I think there's some internal discussion at BHTV about where to go with this. And, it's good to be back posting here. I sort of fell out of all my various forums and boards in the last months of my trip, as I got deep into the weeds of the reporting, but I'm back now!

bjkeefe 06-29-2010 07:18 AM

Re: Single diavlogger seeks same for stimulating conversation
 
Quote:

Originally Posted by PreppyMcPrepperson (Post 167391)
I think there's some internal discussion at BHTV about where to go with this. And, it's good to be back posting here. I sort of fell out of all my various forums and boards in the last months of my trip, as I got deep into the weeds of the reporting, but I'm back now!

Good to see you back.

Starwatcher162536 06-30-2010 05:08 AM

Resource Depletion
 
I feel a little awkward making this proposal, but since Bloggingheads has neglected to fulfill my request for a diavlog on this topic, I figure I could give a shot at filling this niche.

I'm mainly informed about oil/coal, but can tangent off to other less popularized resources like Cadmium/Helium or a few others. I'd also like to make a brief foray into what resource "x/y/z" is used for, and potential substitutes, in order to give some context on the importance of a possible shortage in "x/y/z". Because of my want to give a little background, and time constraints, we would probably need to settle on one or two resources.

I suppose I am moderate enough to take either position, but would be a little more comfortable on the peak/shortage side, so if there is an extraction guy out there that wants to show me why everything I know is wrong, you would be an ideal partner.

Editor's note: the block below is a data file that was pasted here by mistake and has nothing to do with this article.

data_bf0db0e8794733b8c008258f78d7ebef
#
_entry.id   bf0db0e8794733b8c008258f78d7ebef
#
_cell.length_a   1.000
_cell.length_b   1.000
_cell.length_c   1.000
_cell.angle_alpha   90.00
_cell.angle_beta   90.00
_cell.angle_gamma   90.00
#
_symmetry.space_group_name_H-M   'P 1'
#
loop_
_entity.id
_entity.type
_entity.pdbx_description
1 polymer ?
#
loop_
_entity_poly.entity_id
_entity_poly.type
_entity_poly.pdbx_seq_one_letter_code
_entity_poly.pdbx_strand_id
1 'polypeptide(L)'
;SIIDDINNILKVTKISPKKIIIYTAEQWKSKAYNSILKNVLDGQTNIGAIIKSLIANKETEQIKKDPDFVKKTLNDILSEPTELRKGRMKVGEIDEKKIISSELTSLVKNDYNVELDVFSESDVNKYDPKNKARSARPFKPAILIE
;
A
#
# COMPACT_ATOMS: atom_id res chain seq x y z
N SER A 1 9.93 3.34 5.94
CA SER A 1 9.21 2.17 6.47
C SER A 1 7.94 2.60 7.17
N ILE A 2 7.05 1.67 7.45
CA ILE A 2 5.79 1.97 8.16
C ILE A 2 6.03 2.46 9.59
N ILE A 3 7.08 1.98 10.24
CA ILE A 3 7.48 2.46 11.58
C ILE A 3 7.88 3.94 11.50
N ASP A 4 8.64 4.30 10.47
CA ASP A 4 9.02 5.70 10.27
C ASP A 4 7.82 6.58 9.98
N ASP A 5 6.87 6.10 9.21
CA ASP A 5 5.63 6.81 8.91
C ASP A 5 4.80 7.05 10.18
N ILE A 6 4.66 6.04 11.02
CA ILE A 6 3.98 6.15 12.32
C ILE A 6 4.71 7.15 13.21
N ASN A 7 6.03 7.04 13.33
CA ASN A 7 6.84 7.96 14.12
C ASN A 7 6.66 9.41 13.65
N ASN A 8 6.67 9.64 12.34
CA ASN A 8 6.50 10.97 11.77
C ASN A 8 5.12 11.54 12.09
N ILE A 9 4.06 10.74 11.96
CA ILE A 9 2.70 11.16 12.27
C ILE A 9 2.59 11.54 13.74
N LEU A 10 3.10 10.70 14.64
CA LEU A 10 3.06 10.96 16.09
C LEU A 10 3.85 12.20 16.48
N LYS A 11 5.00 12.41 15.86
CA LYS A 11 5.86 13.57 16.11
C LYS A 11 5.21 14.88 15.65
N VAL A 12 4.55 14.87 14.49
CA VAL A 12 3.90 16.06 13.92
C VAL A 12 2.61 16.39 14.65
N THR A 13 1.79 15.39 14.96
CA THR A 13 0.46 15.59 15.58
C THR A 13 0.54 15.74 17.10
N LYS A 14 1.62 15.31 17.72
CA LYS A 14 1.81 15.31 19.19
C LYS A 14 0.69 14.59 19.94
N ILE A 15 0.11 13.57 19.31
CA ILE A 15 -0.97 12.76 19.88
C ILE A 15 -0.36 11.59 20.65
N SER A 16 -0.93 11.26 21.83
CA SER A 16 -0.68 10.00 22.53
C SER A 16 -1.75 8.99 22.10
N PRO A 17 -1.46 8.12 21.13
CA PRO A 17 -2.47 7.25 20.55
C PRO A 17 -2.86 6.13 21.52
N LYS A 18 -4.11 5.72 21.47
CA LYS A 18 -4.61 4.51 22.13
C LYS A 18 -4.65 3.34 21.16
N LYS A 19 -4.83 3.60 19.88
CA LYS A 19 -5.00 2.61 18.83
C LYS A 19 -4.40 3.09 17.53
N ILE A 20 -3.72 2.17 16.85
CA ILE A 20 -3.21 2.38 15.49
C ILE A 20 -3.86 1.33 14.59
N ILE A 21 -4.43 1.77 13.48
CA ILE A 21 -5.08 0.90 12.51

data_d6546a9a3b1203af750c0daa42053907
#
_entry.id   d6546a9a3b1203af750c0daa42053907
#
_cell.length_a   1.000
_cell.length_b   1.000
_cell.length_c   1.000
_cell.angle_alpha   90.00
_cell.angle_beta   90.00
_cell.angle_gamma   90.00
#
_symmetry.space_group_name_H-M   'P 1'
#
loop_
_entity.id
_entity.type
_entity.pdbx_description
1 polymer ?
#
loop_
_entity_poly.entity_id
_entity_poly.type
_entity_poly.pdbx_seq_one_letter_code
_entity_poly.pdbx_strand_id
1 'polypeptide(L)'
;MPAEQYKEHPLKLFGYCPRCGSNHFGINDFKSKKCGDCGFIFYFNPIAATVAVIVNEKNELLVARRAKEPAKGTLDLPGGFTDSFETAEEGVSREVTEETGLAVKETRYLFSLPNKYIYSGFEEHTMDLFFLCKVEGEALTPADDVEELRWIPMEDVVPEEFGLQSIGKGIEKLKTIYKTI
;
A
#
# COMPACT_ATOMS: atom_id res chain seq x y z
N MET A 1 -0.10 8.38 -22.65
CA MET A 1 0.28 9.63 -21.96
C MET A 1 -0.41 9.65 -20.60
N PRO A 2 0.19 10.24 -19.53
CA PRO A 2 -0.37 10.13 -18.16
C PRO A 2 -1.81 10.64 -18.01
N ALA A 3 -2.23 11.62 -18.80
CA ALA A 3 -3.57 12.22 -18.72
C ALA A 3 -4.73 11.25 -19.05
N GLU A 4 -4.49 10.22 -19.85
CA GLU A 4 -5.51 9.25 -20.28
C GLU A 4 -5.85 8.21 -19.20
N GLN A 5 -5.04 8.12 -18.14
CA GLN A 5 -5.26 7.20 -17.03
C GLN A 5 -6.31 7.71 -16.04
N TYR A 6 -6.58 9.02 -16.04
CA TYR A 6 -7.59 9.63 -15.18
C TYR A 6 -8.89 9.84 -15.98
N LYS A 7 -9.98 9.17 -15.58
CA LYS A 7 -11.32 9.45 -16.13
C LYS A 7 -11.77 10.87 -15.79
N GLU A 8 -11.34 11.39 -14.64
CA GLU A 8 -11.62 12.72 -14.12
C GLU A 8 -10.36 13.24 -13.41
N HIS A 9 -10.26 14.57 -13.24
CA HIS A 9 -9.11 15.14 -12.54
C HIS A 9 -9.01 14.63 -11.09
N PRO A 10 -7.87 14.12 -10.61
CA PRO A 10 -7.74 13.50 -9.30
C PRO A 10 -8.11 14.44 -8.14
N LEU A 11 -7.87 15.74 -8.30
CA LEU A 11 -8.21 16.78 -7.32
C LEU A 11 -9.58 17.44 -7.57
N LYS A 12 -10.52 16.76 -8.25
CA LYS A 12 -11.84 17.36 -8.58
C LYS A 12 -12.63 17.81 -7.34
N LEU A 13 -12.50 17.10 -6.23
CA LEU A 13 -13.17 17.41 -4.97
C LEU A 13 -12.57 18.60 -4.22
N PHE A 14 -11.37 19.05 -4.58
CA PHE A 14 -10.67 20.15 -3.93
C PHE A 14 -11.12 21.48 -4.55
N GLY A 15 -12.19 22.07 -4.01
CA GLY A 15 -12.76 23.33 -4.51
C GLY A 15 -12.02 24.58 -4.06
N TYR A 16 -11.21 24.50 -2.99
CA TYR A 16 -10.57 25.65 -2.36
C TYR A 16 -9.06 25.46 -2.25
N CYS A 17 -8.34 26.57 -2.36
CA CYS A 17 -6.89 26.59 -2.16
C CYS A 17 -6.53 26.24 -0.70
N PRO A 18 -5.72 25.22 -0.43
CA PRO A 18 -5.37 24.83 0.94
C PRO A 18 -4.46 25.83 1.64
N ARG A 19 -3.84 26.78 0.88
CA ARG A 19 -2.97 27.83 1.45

jimM47 06-30-2010 03:33 PM

Populism and the Right
 
I am wondering if anyone else out there was had any (it need not be a lot) interesting experiences with party caucuses/conventions and/or grassroots politics. I am interested in having a conversation centered around populism and the modern right. My interlocutor need not be on the right, but I would prefer someone who can bring some personal experiences to bear on the subject.

The impetus for this diavlog idea is partly some of the comments Dave Weigel made on JournoList. What some have characterized as anti-right statements that show he's a flaming liberal, I find resonate with the ambivalence I feel as a committed member of the right about the direction that the right is heading.

Topics I am think about discussing: how insiders and elites in a movement respond to populism, limits of direct democracy mechanisms, and what to do when a mass movement threatens to reintroduce discredited ideology to a movement. The topic list could be altered to reflect your own experiences.

AemJeff 06-30-2010 03:53 PM

Re: Populism and the Right
 
Quote:

Originally Posted by jimM47 (Post 167613)
I am wondering if anyone else out there was had any (it need not be a lot) interesting experiences with party caucuses/conventions and/or grassroots politics. I am interested in having a conversation centered around populism and the modern right. My interlocutor need not be on the right, but I would prefer someone who can bring some personal experiences to bear on the subject.

The impetus for this diavlog idea is partly some of the comments Dave Weigel made on JournoList. What some have characterized as anti-right statements that show he's a flaming liberal, I find resonate with the ambivalence I feel as a committed member of the right about the direction that the right is heading.

Topics I am think about discussing: how insiders and elites in a movement respond to populism, limits of direct democracy mechanisms, and what to do when a mass movement threatens to reintroduce discredited ideology to a movement. The topic list could be altered to reflect your own experiences.

I wish I thought I had the kind of experience you're asking for. In any event, I hope you find somebody that does; and I'll be interested in the conversation.